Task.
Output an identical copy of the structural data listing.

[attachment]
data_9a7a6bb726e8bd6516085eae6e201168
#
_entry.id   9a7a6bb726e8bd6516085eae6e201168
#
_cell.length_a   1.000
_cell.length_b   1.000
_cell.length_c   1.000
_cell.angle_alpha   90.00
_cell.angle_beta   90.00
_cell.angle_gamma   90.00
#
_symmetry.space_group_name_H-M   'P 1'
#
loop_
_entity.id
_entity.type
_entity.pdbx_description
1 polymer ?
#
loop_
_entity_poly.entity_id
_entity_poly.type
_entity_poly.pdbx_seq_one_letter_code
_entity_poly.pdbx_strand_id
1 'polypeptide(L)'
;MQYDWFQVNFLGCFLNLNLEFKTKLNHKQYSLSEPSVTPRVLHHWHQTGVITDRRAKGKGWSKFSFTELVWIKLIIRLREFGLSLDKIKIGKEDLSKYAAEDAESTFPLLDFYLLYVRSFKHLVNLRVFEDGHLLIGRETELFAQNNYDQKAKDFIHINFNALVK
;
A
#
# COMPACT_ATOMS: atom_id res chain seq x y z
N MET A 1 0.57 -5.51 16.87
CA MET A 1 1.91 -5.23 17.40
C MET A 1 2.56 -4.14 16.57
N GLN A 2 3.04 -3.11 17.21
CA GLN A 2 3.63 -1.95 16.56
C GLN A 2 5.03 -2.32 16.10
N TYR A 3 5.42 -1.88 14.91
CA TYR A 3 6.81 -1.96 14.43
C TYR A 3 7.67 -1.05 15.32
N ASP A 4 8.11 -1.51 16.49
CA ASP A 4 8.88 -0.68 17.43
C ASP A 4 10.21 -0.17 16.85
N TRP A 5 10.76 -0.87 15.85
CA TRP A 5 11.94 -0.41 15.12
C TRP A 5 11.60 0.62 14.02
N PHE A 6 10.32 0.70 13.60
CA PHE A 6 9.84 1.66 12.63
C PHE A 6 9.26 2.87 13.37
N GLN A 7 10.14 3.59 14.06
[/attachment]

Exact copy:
data_9a7a6bb726e8bd6516085eae6e201168
#
_entry.id   9a7a6bb726e8bd6516085eae6e201168
#
_cell.length_a   1.000
_cell.length_b   1.000
_cell.length_c   1.000
_cell.angle_alpha   90.00
_cell.angle_beta   90.00
_cell.angle_gamma   90.00
#
_symmetry.space_group_name_H-M   'P 1'
#
loop_
_entity.id
_entity.type
_entity.pdbx_description
1 polymer ?
#
loop_
_entity_poly.entity_id
_entity_poly.type
_entity_poly.pdbx_seq_one_letter_code
_entity_poly.pdbx_strand_id
1 'polypeptide(L)'
;MQYDWFQVNFLGCFLNLNLEFKTKLNHKQYSLSEPSVTPRVLHHWHQTGVITDRRAKGKGWSKFSFTELVWIKLIIRLREFGLSLDKIKIGKEDLSKYAAEDAESTFPLLDFYLLYVRSFKHLVNLRVFEDGHLLIGRETELFAQNNYDQKAKDFIHINFNALVK
;
A
#
# COMPACT_ATOMS: atom_id res chain seq x y z
N MET A 1 0.57 -5.51 16.87
CA MET A 1 1.91 -5.23 17.40
C MET A 1 2.56 -4.14 16.57
N GLN A 2 3.04 -3.11 17.21
CA GLN A 2 3.63 -1.95 16.56
C GLN A 2 5.03 -2.32 16.10
N TYR A 3 5.42 -1.88 14.91
CA TYR A 3 6.81 -1.96 14.43
C TYR A 3 7.67 -1.05 15.32
N ASP A 4 8.11 -1.51 16.49
CA ASP A 4 8.88 -0.68 17.43
C ASP A 4 10.21 -0.17 16.85
N TRP A 5 10.76 -0.87 15.85
CA TRP A 5 11.94 -0.41 15.12
C TRP A 5 11.60 0.62 14.02
N PHE A 6 10.32 0.70 13.60
CA PHE A 6 9.84 1.66 12.63
C PHE A 6 9.26 2.87 13.37
N GLN A 7 10.14 3.59 14.06